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If you asked college seniors where they wanted to go after graduation, what responses would you get? New York City. San Francisco. Washington, D.C...the list goes on. Notice something? They’re all cities. Moving to cities is nothing new—our nation and those around the world are increasingly becoming more urbanized.

What if you asked them about the biggest environmental problems we face? Some might say the dying 1,429-mile-long Great Barrier Reef. Several more will say climate change. All the coal we extracted from West Virginia and all the gas we want to take from the Standing Rock Sioux contribute to a warming planet. In turn, the sea continues to rise, natural disasters wreck more homes, cities, and even countries...and because of what? Because of how we live. In our cities, we demand more. More energy, more cars, you name it. But here’s the thing. What makes cities attractive—inclusion and community—can solve the climate crisis. When we make our cities and communities inclusive and happy, we get a double dividend. They’re more sustainable, too.

First, what is the relationship between cities and the environment? The world is rapidly urbanizing, with more than half of the world living in cities, and the number continues to climb. As our world fixates on cars and as our cities spread further out to meet housing demands, quality of life suffers with rising air pollution and resource depletion. The United Nations estimates that for every 10 percent increase in urban sprawl, there’s almost a 6 percent increase in carbon dioxide emissions per capita.

And that sprawl disproportionately affects poor people and people of color. As land consumption increases, poorer people are pushed into dense housing units and slums, which are often devoid of basic services and exposed to environmental hazards. All the while, richer people can afford less dense suburban homes that further strain our resources. As William Fischel argues, zoning is a policy tool that seeks to preserve owner occupied communities and therefore exclude black and poor people. These same people have decreased access to green spaces, with grocery stores miles away and inadequate public transportation. Similarly, older and disabled people have limited mobility in a spread out city. How can this model be inclusive, yet alone sustainable, if the privileged reign while the many poor in places like Flint can be pumped lead contaminated water?

Inclusion means eschewing our ideas of access and change. Impacted communities know best about the problems they face. That’s why we need to make change community centered and owned. Take Dharavi, a settlement in Mumbai with many slums and figuring out what to do with housing, as an example. Residents are hoping to form the Dharavi Community Land Trust. The organization would enact change because it would listen to the needs of residents and neighborhood associations. The residents could imagine their own future because they are no longer denied governance. Robin Hambleton, in "Leading the Inclusive City," contends further that social commitments must be tied to our leaders. From place-less leaders unconcerned about impacts to the communities, he imagines place-based leaders who are vested in their communities. Simply put, if the most excluded are included and have agency, then we establish co-responsibility.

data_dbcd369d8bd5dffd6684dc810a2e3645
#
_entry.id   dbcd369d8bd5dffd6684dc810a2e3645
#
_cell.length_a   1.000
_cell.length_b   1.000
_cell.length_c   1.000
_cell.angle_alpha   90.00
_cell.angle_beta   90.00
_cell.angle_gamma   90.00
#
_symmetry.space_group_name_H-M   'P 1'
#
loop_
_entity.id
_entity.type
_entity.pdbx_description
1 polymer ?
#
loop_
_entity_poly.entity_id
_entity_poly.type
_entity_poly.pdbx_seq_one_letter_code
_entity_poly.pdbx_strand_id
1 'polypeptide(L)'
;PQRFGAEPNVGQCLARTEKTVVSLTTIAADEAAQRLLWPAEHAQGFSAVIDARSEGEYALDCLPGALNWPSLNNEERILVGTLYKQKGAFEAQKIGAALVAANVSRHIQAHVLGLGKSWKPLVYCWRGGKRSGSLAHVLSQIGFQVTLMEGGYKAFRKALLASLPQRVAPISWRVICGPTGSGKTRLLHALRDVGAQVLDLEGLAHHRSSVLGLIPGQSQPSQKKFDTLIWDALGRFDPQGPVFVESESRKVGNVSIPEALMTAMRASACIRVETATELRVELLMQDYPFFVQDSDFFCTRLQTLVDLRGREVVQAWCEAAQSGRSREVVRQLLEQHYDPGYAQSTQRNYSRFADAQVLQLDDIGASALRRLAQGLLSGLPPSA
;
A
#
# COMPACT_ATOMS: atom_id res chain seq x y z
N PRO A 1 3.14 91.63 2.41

Co-responsibility means that we build a shared sense of community and respect for one another. Imagine a world where people have a vested belief in making change and communities design cities on their own terms. For the people that have no parks, a community garden could be ideal. For another community, people could call for building improvements for disabled and older folks. An inclusive and community based society demands participation whereby everyone knows they have a voice.

Those people aren’t asking for reducing greenhouse gas emissions; they want social justice. A community pushing for better public transportation so that disabled and older people have more mobility has the added bonus of improving sustainability. Inclusive cities use resources more efficiently, emit fewer greenhouse gas emissions, and are more walkable. As Charles Montgomery explains in "Happy Cities," we need all of these components working together—nature, mobility, and density—to be hitting at an equilibrium. It’s not enough to see nature; we also need to touch and interact with nature. It’s not enough to have public transportation; we need businesses and community centers to be walkable. And if every city does this for inclusion, imagine how sustainable our world can be.

Let’s reframe that question one last time. Ask those seniors about the biggest problems their communities face. Lack of affordable housing coupled with housing discrimination. Slow and inefficient public transportation. You’d be hard pressed to find someone that says climate change. But I and others believe that designing an inclusive city is designing a sustainable city, and eventually, a sustainable world.

Jeff Feng is a Trinity senior.

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